“Birth is when we get our identity.
Now that we can say more of our selves,
will others have the chance to know about it?
“The human experience of identity has two elements:
a sense of belonging and a sense of being separate.
Our shadows played together as we walked, yet I am not able to tell you about it.
In 1976, two paleoanthropologists in a group led by anthropologist Mary Leakey, found, not far from the village of Laetoli in Tanzania, two pairs of fossils which today question the nature of those that existed before us. The discovery, as any of this nature, fuelled much debate. Some argue that the fossils, in fact footprints, were made by early hominids who resemble contemporary humans in stride and standing posture, while others, rooting their argument on the historical and artifactual record, challenge the idea that Laetoli marks were made by early iterations of us since there is no evidence of human culture or intelligence during that time period.
For the believers, it was Australopithecus Afarensis who strolled throughout Africa as early as 3.9 to as late as 3 million years ago and left his or her legacy for us to find. The discovery has been crucial to the field of anthropology in that if early humans indeed made the footprints, these represent the earliest proof of bipedal locomotion in the archaeological record. One thing is clear though, if it was in fact Australopithecus who left his or her marks, it could walk but could not talk. Skull casts of other skeletons discovered and dated to the same time period indicate that such development had no yet happened. The brain was still much like that of a chimpanzee and the talking ability was still not developed.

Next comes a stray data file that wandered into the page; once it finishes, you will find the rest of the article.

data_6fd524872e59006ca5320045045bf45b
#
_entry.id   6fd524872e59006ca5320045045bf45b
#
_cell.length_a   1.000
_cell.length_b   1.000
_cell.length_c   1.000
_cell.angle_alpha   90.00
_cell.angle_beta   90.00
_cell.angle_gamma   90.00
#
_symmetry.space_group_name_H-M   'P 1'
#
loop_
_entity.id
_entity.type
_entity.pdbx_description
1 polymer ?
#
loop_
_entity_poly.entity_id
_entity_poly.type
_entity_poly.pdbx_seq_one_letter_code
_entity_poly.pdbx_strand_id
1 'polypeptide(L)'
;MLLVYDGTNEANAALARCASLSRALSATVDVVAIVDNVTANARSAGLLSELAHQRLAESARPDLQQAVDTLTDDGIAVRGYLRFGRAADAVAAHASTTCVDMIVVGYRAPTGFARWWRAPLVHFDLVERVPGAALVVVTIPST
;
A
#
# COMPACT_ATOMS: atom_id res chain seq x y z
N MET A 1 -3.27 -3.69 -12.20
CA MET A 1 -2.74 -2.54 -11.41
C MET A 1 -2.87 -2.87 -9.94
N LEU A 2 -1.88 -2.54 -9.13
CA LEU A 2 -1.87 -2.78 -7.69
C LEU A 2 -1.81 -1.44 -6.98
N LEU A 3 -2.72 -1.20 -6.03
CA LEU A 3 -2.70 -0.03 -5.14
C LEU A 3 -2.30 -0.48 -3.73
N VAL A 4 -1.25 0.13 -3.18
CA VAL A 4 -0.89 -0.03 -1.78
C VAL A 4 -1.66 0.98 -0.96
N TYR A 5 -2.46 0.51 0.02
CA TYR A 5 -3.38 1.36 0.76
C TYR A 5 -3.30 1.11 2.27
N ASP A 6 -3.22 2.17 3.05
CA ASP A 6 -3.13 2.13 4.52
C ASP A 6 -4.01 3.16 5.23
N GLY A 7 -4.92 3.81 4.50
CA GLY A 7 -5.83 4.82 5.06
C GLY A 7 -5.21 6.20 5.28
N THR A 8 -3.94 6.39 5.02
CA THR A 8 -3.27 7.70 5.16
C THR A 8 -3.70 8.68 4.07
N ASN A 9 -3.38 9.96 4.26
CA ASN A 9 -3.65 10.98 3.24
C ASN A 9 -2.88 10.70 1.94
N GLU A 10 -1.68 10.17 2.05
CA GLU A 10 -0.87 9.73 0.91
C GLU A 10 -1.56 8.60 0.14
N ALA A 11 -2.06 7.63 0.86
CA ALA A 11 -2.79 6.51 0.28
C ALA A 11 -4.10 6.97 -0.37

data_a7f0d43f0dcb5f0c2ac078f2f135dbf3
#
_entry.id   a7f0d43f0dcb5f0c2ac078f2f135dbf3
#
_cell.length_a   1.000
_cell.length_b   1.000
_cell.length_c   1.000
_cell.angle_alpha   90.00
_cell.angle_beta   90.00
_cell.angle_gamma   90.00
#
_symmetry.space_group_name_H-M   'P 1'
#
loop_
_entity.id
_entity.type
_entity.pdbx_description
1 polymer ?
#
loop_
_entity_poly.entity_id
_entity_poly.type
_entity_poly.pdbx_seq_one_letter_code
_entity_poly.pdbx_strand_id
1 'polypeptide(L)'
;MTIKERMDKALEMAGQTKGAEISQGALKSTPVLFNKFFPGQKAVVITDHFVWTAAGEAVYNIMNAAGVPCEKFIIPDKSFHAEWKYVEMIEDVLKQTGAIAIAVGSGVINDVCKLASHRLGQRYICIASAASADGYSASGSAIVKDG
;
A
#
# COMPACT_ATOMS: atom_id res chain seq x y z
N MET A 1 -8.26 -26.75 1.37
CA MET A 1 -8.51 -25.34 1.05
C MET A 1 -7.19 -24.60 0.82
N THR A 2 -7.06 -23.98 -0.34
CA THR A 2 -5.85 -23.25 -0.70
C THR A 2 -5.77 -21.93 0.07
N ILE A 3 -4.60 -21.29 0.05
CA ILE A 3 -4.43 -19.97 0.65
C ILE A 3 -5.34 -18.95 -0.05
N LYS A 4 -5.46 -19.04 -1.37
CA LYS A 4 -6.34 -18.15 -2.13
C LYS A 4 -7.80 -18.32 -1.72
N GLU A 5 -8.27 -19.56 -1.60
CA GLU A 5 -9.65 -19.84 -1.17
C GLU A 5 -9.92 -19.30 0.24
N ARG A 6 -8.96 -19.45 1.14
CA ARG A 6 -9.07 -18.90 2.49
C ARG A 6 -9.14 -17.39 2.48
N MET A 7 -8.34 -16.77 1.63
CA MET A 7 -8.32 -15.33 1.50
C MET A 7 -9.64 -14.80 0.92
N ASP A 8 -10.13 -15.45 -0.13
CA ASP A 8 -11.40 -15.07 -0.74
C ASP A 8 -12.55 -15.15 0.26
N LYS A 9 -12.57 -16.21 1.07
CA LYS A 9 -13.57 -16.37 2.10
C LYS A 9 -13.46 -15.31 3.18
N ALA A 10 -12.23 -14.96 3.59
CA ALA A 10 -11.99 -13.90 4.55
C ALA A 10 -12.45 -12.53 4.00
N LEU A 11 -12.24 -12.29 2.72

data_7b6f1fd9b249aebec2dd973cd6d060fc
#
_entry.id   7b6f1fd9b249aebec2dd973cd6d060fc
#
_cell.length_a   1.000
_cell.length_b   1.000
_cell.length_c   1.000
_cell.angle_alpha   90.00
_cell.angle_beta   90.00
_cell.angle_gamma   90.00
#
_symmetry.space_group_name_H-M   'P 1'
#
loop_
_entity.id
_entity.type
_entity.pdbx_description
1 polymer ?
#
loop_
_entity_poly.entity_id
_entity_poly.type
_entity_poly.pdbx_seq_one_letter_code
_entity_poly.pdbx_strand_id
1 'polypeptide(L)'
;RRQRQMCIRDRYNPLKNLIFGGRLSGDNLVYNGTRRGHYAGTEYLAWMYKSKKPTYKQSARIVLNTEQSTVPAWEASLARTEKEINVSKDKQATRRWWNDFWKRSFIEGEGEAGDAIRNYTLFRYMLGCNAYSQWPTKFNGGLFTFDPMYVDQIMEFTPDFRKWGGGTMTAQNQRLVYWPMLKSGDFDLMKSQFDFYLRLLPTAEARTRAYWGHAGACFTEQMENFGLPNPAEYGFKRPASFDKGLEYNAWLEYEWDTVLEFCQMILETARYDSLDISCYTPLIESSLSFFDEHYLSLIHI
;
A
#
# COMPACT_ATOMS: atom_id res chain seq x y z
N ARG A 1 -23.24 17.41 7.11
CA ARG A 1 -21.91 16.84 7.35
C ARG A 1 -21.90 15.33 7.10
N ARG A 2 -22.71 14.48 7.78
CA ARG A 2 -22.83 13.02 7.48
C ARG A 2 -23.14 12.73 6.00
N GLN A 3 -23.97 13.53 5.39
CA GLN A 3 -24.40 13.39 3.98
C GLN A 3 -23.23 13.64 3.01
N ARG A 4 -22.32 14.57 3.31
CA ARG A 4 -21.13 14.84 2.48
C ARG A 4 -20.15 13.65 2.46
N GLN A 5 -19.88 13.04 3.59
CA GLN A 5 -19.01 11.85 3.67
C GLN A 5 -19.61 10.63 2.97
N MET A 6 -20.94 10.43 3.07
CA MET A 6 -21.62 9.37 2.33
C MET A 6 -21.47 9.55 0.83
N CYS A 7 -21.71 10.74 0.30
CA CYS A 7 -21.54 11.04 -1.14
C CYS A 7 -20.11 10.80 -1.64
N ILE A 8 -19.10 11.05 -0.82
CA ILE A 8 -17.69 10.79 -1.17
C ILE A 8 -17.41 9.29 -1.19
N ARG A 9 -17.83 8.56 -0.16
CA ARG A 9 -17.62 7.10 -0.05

I just realized I don’t have a shadow and I can tell you about it.
In 1992, Neal Stephenson wrote Snow Crash, a cyberpunk genre novel where he coined the idea of the metaverse to describe what today we know and refer to as an online virtual space. The creation of this digital world and the complex way in which it related to the real world described in the narrative, later inspired Philip Rosedale, an internet entrepreneur, to launch the virtual world Second Life.